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Opioid Crisis Response: Insurers Balance Access And Need


Opioid Crisis

The extent of the opioid crisis means years of work, resources, and programming from payers, providers, and patients. Three reports paint a broad response from many sources. The last report, funded by the Robert Wood Johnson Foundation, conducted a literature review and interviewed insurers, providers, and patient advocates looking for the most current efforts, data, and experiences from the frontlines of the opioid crisis.

  1. Medicaid: States’ Most Powerful Tool to Combat the Opioid Crisis special report from the State Health Reform Assistance Network.
  2. Responding to the Prescription Opioid Crisis from the Association of Community Affiliated Plans (ACAP)
  3. Responding to the Opioid Crisis, by Center on Health Insurance Reforms. Continue (below) for a summary of that reports results.

Insurers find themselves in key positions for affecting change. Next are stories from some of the largest public and private payers.

Seven Insurer Programs

Opioid Crisis Current State

The executive summary from the report follows below and appears on the blog site of Georgetown University Health Policy Institute’s Center on Health Insurance Reforms titled, “Responding to the Opioid Crisis: Insurers Balance Stepped up Monitoring, Restrictions with Need for Appropriate Pain Treatment“, by  Dania Palanker, Sandy Ahn, and Sabrina Corlette.

In order to explore how insurers are responding to the opioid crisis while also meeting the needs of members living with chronic pain, we recently conducted a literature review and interviewed insurers, providers, and patient advocates. We discuss our findings in a new report funded by the Robert Wood Johnson Foundation.

  • Provider and patient advocates asserted that health insurers have fueled the opioid epidemic by incentivizing physicians and patients to use opioids for pain because of coverage gaps for non-opioid pain treatment. Respondents noted that limits on services such as physical therapy, difficulties accessing mental health services, and medical management techniques create incentives for providers to rely heavily on opioids to treat patients living with chronic pain.
  • Insurers described various approaches they are taking to curb opioid prescriptions. All insurer respondents reported that they track opioid prescriptions and limit the quantity or dosage of opioid prescriptions to reduce overprescribing and unused opioid medications.
  • Three of the five insurers interviewed are working to improve pain care through the use of non-opioid pain treatment modalities by educating providers and patients, providing tools to primary care providers to improve treatment of pain, and encouraging patients to use other, non-opioid treatment options. However, these insurers are generally not closing coverage gaps identified by providers and only one of the five insurers has a com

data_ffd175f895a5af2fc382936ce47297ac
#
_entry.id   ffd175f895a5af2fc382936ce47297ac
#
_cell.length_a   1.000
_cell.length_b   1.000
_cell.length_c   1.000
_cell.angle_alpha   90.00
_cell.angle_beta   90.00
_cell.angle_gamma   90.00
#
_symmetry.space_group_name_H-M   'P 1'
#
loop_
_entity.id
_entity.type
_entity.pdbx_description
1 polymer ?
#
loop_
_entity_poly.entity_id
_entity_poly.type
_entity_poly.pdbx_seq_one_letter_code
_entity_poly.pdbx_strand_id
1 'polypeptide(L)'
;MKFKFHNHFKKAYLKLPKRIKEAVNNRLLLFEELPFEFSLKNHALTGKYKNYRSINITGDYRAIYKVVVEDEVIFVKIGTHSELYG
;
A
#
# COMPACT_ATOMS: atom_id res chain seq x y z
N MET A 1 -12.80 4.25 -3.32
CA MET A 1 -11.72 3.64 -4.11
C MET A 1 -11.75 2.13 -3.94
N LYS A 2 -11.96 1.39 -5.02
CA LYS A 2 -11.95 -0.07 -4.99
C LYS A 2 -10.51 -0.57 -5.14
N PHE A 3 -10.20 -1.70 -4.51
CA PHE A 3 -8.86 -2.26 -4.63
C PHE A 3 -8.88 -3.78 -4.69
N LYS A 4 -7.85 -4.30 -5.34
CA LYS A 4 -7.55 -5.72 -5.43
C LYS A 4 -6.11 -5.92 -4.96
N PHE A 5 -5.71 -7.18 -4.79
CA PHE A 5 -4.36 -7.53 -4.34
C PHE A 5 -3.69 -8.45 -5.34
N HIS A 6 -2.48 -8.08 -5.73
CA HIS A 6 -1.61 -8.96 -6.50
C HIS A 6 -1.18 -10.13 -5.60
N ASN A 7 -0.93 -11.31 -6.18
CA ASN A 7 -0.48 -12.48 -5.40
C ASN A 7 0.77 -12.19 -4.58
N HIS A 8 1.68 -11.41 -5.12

prehensive approach to expanding access to pain care.
  • Insurer respondents are striving to reduce opioid prescriptions while expanding the use of non-opioid pain treatment, but they face challenges. The lack of pain specialists and integrated pain management clinics, a need for more provider education, and patient expectations inhibit insurers’ ability to accomplish this goal.

People with pain are caught in what some have called “a civil war in the pain community” as people disagree on the balance between the need to treat chronic pain and the need to prevent opioid misuse. There are concerns that people with chronic pain are losing access to treatment options because of efforts to prevent opioid misuse by changing prescribing practices. At the same time, people living with chronic pain do not always have adequate access to non-opioid based therapies through their insurance.

Quotes from interviewed insurers:

“ [Our approach to opioid over prescribing has] never been a campaign to simply reduce opioids at the expense of pain management.”
“ Health plans have to be vigilant about mining data and look for patients and prescribers that are outliers.”
“ [We have] much tighter quantity limits on all opioid prescriptions for acute pain.”
“ …a blame free environment,” on its approach to educating providers about patients with pain.”

More more on the stories of insurer programs:

McCluskey P, “Insurers tackling opioid crisis with support for addicts.” Boston Globe, Wednesday, November 11, 2015
http://www.bostonglobe.com/business/2015/11/11/insurers-take-new-steps-fight-opioid-addiction-costs-rise/WGZ5l3v7cxjsByDoia9GCO/story.html

Becker D, “Insurers Hire Social Workers to Tackle the Opioid Epidemic.” National Public Radio, All Things Considered, Monday, January 25, 2016
http://www.npr.org/sections/health-shots/2016/01/25/463870922/insurers-hire-social-workers-to-tackle-the-opioid-epidemic

Edlin M, “How Four Health Plans Are Fighting the Opioid Epidemic,” Managed Healthcare Executive, Sunday, July 10, 2016
http://managedhealthcareexecutive.modernmedicine.com/managed-healthcare-executive/news/how-four-health-plans-are-fighting-opioid-epidemic

 

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